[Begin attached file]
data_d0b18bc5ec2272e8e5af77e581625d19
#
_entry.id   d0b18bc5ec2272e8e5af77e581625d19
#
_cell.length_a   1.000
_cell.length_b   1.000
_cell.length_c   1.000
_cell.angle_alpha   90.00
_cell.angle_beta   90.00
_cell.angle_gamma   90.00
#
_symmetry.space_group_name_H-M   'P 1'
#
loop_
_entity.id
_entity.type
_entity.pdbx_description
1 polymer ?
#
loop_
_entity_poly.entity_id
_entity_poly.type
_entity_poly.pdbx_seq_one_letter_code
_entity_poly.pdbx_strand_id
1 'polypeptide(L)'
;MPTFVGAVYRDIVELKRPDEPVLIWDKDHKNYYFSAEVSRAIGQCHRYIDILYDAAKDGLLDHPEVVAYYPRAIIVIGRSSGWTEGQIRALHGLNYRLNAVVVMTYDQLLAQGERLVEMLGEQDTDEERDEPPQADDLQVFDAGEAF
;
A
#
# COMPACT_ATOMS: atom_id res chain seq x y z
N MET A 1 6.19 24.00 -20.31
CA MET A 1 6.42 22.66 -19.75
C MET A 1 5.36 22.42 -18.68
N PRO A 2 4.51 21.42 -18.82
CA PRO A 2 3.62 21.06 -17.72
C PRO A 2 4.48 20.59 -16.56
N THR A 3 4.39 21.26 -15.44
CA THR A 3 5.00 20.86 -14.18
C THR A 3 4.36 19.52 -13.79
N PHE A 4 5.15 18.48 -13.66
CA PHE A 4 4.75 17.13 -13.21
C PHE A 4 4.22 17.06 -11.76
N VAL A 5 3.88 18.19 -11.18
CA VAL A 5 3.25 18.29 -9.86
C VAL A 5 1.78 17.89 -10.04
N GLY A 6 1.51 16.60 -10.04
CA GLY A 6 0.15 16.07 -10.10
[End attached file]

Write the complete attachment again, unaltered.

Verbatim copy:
data_d0b18bc5ec2272e8e5af77e581625d19
#
_entry.id   d0b18bc5ec2272e8e5af77e581625d19
#
_cell.length_a   1.000
_cell.length_b   1.000
_cell.length_c   1.000
_cell.angle_alpha   90.00
_cell.angle_beta   90.00
_cell.angle_gamma   90.00
#
_symmetry.space_group_name_H-M   'P 1'
#
loop_
_entity.id
_entity.type
_entity.pdbx_description
1 polymer ?
#
loop_
_entity_poly.entity_id
_entity_poly.type
_entity_poly.pdbx_seq_one_letter_code
_entity_poly.pdbx_strand_id
1 'polypeptide(L)'
;MPTFVGAVYRDIVELKRPDEPVLIWDKDHKNYYFSAEVSRAIGQCHRYIDILYDAAKDGLLDHPEVVAYYPRAIIVIGRSSGWTEGQIRALHGLNYRLNAVVVMTYDQLLAQGERLVEMLGEQDTDEERDEPPQADDLQVFDAGEAF
;
A
#
# COMPACT_ATOMS: atom_id res chain seq x y z
N MET A 1 6.19 24.00 -20.31
CA MET A 1 6.42 22.66 -19.75
C MET A 1 5.36 22.42 -18.68
N PRO A 2 4.51 21.42 -18.82
CA PRO A 2 3.62 21.06 -17.72
C PRO A 2 4.48 20.59 -16.56
N THR A 3 4.39 21.26 -15.44
CA THR A 3 5.00 20.86 -14.18
C THR A 3 4.36 19.52 -13.79
N PHE A 4 5.15 18.48 -13.66
CA PHE A 4 4.75 17.13 -13.21
C PHE A 4 4.22 17.06 -11.76
N VAL A 5 3.88 18.19 -11.18
CA VAL A 5 3.25 18.29 -9.86
C VAL A 5 1.78 17.89 -10.04
N GLY A 6 1.51 16.60 -10.04
CA GLY A 6 0.15 16.07 -10.10